Damon Albarn – Everyday Robots

Damon Albarn - Photo Linda Brownlee

Damon Albarn – Photo Linda Brownlee

 

Everyday Robots Parlophone | CD DL LP

Damon Albarn takes a rare look inwards in his most reflective, traditional songwriting since the Blur era.

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FOR ONE OF ROCK’S MOST famous figures, and, with Noel and Liam, the classic face of ’90s Britpop, Damon Albarn still remains something of a puzzle. Such an extraordinary life, such a wealth of musical adventures, yet so many facets of the man have often felt veiled. His music, though stamped with his personality, has rarely dealt directly with the detail of his emotional life – though when he has diarised traumatic personal events, notably on Blur’s No Distance Left To Run, written in 1998 about the end of his relationship with Elastica’s Justine Frischmann, the results have possessed extraordinary power.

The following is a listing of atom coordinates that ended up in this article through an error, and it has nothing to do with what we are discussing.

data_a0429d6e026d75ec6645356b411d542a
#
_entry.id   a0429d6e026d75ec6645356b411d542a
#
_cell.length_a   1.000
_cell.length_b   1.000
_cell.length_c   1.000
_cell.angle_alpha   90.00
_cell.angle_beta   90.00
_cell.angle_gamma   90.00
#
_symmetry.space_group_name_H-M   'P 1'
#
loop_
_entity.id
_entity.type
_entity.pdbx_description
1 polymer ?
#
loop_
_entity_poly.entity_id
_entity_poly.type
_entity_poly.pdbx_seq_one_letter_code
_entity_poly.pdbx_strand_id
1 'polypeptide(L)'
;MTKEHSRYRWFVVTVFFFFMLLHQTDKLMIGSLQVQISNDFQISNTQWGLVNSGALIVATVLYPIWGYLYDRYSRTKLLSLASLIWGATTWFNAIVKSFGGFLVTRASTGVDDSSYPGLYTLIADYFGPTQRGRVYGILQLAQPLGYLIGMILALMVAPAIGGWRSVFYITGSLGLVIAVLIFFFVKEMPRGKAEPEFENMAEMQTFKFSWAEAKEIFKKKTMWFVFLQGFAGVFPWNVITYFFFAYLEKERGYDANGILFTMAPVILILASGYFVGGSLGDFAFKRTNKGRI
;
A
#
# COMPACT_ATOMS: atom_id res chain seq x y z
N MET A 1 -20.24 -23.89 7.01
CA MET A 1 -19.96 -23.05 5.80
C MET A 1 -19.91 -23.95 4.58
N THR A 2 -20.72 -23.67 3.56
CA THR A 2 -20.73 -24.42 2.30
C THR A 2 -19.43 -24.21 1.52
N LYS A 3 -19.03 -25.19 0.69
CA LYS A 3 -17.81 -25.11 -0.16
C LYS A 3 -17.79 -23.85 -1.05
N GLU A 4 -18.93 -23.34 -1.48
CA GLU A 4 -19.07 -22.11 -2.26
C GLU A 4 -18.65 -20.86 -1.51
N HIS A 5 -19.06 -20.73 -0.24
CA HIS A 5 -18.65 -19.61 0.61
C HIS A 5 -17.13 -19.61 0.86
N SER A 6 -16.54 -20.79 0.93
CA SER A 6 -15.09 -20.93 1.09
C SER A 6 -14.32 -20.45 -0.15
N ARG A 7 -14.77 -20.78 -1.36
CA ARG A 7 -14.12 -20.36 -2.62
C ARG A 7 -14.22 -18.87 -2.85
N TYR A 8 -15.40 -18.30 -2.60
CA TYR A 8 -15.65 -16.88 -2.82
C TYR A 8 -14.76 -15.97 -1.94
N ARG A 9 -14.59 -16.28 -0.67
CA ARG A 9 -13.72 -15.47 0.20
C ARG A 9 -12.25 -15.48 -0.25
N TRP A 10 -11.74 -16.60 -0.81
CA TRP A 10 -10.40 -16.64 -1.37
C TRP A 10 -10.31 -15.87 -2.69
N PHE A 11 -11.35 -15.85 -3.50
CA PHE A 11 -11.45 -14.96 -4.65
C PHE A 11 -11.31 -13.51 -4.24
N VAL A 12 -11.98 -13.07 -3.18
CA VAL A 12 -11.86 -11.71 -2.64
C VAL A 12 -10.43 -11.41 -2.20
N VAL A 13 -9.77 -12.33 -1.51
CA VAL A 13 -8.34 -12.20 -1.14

Albarn’s decision to retreat, post-Blur, from a life lived in the public gaze and to launch Gorillaz as a ‘cartoon group’ in 2001, behind which he could enjoy a protective semi-anonymity while still selling millions of records, has done little to bring the ‘real’ Damon any closer. Nor has his torrent of millennial side-adventures, exploring interesting musical avenues and fusions – the self-explanatory Mali Music (2002); The Good The Bad And The Queen album (2006); the soundtrack for the Chinese opera Monkey: Journey To The West (2011); the DRC-inspired Kinshasa One Two (2011); his Afro-beat/white funk jam Rocket Juice And The Moon(2012); the Dr Dee stage musical (2013); his Africa Express tour – but giving little of himself away.